PR Roundup: PSL Fatigue, Amazon’s Tough RTO, AP Style AI Updates

Starbucks releases pumpkin spice latte early, but pumpkin spice sales are already down this year.

While summer may wane on the calendar as students go back to school and pumpkin spice everything emerges, the temperature on many topics in the country does not seem to be cooling down. 

Return to office is one of those topics. As is artificial intelligence. 

This week PR Roundup looks at companies who do not make the grade with employee communication when it comes to RTO, the AP Stylebook’s latest updates on writing when referring to artificial intelligence and the earliest return of the Pumpkin Spice Latte ever. 

Amazon Bullies Employees into Return to Office

What happened: It seems futile that businesses are still having these RTO conversations after seeing some of the bad PR out there, but it seems as long as office leases are still being paid, the conversation will continue.

This week, CNBC reported on Amazon’s new relocation requirement, which basically tells current remote workers they have until mid-2024 to move to one of the company’s main hub cities, which include Seattle, New York, Chicago, Austin, San Francisco or Arlington, Va.

Insider reported that a leaked Slack message told employees if they wouldn’t relocate to a hub, they would be forced to take a “voluntary resignation.”

Not a good look for any company when pushy policies go public. Especially when your employees are your biggest stakeholders.

Communication Lessons: PR experts have discussed extensively about expecting internal communications to always go external. In this situation, employees reiterated mandates that can hurt Amazon’s reputation for recruitment, or even worse, sales. 

Bonnie Caver, president, Reputation Lighthouse, says it’s not just about the negative PR storylines that aggressive RTO is causing for organizations; it’s revealing extensive change management and reputation issues. 

“Change is one of the most significant reputational risks a company undertakes,” Caver says. “Now, we are seeing companies underestimating the level of change they have to manage. Even at the leadership table, there is no agreement or clear understanding of what go-forward looks like. Brands are entirely out of alignment with what they promise their stakeholders, yet they lose patience when employees don’t return to the office.”

Caver notes organizations must embrace change and leaders should understand that employees are never returning to pre-COVID worklife.  

“[Leaders need to] recreate their workflow for the future with the help of their stakeholders, and then implement a change management strategy that brings everyone along,” she says. “The key here is for leaders to re-envision, collaborate, align, and most importantly, bring their patience. If people have been working from home for three years, it might take three to get them back to the office.”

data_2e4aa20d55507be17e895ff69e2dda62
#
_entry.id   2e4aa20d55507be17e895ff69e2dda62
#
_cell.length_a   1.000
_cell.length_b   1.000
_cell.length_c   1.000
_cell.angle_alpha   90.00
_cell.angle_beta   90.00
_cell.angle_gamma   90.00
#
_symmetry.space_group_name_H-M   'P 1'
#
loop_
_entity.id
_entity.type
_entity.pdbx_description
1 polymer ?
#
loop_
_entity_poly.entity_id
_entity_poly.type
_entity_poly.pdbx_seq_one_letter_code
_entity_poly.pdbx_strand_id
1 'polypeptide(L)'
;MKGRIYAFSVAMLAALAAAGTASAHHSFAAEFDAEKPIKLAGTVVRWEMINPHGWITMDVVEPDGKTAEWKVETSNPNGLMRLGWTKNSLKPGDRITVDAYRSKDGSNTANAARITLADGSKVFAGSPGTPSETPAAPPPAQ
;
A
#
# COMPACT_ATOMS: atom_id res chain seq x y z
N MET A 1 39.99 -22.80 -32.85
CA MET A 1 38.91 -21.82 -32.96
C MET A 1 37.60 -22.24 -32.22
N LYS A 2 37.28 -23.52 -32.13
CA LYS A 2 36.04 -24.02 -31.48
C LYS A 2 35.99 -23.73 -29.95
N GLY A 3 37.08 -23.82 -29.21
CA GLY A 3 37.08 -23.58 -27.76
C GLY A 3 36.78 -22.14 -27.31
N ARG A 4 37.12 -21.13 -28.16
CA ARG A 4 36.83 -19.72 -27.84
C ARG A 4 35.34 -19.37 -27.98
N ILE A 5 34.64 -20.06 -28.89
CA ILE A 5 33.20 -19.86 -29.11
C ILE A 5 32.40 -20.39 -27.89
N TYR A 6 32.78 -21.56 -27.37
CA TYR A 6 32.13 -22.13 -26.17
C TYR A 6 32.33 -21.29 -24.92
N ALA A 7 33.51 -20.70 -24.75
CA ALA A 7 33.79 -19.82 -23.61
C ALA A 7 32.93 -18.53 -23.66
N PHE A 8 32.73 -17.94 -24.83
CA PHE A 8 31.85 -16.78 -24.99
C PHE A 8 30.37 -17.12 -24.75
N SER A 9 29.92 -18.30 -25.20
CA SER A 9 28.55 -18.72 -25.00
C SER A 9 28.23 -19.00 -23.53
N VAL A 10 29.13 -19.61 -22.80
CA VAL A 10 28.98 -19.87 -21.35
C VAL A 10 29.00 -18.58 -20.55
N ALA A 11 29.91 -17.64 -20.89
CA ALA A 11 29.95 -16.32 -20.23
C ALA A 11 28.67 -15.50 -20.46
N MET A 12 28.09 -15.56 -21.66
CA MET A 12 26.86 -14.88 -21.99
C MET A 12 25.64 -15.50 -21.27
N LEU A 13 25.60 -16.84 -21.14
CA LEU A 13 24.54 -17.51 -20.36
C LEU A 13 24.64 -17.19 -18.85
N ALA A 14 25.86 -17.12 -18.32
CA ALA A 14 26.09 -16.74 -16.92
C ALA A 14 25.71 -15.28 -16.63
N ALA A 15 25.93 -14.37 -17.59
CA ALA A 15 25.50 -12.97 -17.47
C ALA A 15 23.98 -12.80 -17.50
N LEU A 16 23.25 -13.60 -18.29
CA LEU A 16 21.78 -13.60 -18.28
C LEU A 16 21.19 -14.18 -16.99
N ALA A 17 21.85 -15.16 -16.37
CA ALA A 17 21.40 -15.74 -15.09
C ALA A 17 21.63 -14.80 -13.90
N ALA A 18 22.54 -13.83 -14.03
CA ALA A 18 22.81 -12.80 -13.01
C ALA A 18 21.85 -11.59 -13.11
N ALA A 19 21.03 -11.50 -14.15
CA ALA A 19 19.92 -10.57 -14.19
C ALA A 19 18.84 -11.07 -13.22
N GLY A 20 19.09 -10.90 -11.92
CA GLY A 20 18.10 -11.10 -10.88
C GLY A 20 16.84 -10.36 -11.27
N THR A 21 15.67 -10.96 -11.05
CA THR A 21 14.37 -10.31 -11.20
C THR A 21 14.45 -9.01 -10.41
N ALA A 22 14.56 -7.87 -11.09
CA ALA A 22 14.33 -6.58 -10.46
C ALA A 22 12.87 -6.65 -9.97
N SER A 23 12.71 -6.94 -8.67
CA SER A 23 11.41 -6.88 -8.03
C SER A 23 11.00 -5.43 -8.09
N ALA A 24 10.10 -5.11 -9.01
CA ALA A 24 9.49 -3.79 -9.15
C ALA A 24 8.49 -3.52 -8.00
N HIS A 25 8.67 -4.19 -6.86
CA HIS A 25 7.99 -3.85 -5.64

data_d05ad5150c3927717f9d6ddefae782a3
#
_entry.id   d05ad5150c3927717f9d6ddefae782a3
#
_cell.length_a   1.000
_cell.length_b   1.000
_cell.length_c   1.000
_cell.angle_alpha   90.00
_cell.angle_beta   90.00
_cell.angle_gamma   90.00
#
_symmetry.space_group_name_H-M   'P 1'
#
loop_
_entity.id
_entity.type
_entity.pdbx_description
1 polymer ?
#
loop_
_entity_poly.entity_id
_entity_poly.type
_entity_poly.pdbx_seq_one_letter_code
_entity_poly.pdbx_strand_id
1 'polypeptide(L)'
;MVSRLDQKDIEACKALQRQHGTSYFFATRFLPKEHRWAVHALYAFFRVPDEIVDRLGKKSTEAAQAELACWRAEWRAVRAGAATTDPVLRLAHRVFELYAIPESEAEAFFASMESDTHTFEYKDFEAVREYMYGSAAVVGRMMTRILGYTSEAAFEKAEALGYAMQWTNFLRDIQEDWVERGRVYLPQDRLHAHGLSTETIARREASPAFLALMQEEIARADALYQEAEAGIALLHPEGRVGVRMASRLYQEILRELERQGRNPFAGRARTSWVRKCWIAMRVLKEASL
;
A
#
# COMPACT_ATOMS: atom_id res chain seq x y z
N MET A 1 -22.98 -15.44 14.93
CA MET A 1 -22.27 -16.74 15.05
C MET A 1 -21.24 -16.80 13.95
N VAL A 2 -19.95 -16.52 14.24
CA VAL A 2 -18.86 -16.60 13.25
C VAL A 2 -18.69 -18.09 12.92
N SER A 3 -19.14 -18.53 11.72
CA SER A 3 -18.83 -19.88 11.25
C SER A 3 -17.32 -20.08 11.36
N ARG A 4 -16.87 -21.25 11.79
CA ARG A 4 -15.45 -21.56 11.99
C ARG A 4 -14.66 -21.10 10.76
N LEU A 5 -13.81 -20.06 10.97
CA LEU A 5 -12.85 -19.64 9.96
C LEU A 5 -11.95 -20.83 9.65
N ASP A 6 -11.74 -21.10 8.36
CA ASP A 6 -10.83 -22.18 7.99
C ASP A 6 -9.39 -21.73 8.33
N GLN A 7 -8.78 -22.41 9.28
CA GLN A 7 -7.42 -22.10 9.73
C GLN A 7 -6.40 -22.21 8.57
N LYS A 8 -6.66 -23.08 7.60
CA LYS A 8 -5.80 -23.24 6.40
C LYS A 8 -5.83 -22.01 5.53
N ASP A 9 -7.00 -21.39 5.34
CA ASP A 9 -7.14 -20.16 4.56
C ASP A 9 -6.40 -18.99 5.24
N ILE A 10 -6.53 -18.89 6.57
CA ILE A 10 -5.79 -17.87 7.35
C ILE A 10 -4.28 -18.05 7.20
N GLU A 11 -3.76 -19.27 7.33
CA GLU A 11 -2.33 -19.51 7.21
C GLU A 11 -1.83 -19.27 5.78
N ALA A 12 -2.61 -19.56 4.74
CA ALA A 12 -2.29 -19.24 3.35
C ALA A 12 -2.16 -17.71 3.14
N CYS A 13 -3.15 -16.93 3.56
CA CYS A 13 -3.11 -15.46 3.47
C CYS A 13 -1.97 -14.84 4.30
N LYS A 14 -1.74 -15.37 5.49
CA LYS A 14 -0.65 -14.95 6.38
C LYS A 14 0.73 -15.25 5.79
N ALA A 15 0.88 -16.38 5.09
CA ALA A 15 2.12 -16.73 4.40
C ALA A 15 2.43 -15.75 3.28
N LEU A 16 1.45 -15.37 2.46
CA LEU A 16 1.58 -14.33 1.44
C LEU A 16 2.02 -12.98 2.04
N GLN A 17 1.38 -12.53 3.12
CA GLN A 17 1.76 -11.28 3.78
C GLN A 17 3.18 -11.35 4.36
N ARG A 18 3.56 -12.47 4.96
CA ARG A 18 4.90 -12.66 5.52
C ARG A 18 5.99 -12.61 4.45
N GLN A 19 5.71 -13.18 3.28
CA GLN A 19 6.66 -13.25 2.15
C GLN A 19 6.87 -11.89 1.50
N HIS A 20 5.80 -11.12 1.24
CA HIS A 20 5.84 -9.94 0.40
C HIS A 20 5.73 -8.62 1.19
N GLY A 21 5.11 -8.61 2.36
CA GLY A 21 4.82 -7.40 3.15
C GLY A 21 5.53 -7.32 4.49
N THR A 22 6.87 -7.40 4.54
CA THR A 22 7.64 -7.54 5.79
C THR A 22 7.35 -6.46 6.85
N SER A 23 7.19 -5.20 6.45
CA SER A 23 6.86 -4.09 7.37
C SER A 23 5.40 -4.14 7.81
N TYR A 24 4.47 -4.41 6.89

AP Stylebook Releases New Chapter on Artificial Intelligence

What happened: AP Stylebook, the cannon of grammar for many when it comes to news writing and communications language, just released a new chapter on all things AI.

The August newsletter from AP Stylebook teases several important entries, including, artificial general intelligence, algorithmic bias/AI bias, and large language models. 

The AP’s Style Tip of the Month discussed “generative AI,” which is defined as “a term for AI systems capable of creating text, images, video, audio, code and other media in response to queries.

Humans can interact with generative AI models in a seemingly natural way, but the models aren’t reliably capable of distinguishing between facts and falsehoods or fantasy.”

Communication lessons: It’s always important to keep up with the latest writing style on emerging technologies, especially when it affects your business and stakeholders. AI is not going anywhere, so best to educate yourself now. 

Pumpkin Spice Latte Delivers Earliest Debut

What happened: The debate over when to embrace pumpkin spice as a sign of fall continues. 

Starbucks unveiled its fall menu today (Aug. 24), the earliest it's ever done so, which included the PSL. Starbucks is also celebrating the 20th birthday of the now-annual drink flavor. 

However, Starbucks no longer holds the market on pumpkin spice. Almost every other coffee company has their own version. And other food products have jumped on board as well, including pumpkin spice Oreos, pumpkin spice Goldfish crackers, pumpkin spice creamer—you get the picture. 

So it’s no surprise that while pumpkin spice is no longer a novelty, sales for pumpkin spice items are down from last year. According to Marketwatch, “NielsenIQ figures reveal that unit sales—meaning the actual number of pumpkin-flavored products purchased — are down by 1.5% for the 52-week period ending in late July 2023. And it’s the second straight year that unit sales have dropped.”

Communication lessons: Priscilla Martinez, founder and CEO of The Brand Agency, says organizations should appreciate the continued loyalty of a brand or product, but know when to expect a drop in interest.  

“As communicators, we know keeping a trend for two decades is not easy,” Martinez says. “The fact that Starbucks made the PSL a part of American culture is a great “feather in the cap” for the coffee retailer, but just like any other trend, what goes up, must come down. The novelty wears off and other less-dated trends enter the marketplace. What was once considered cool for consumers is now dubbed “basic” (as in the slang term). I don’t foresee PSL becoming a thing of the past anytime soon, but the lines at Starbucks will get shorter as consumers perceive the flavor to be less of a novelty.”  

Nicole Schuman is senior editor for PRNEWS. Follow her @buffalogal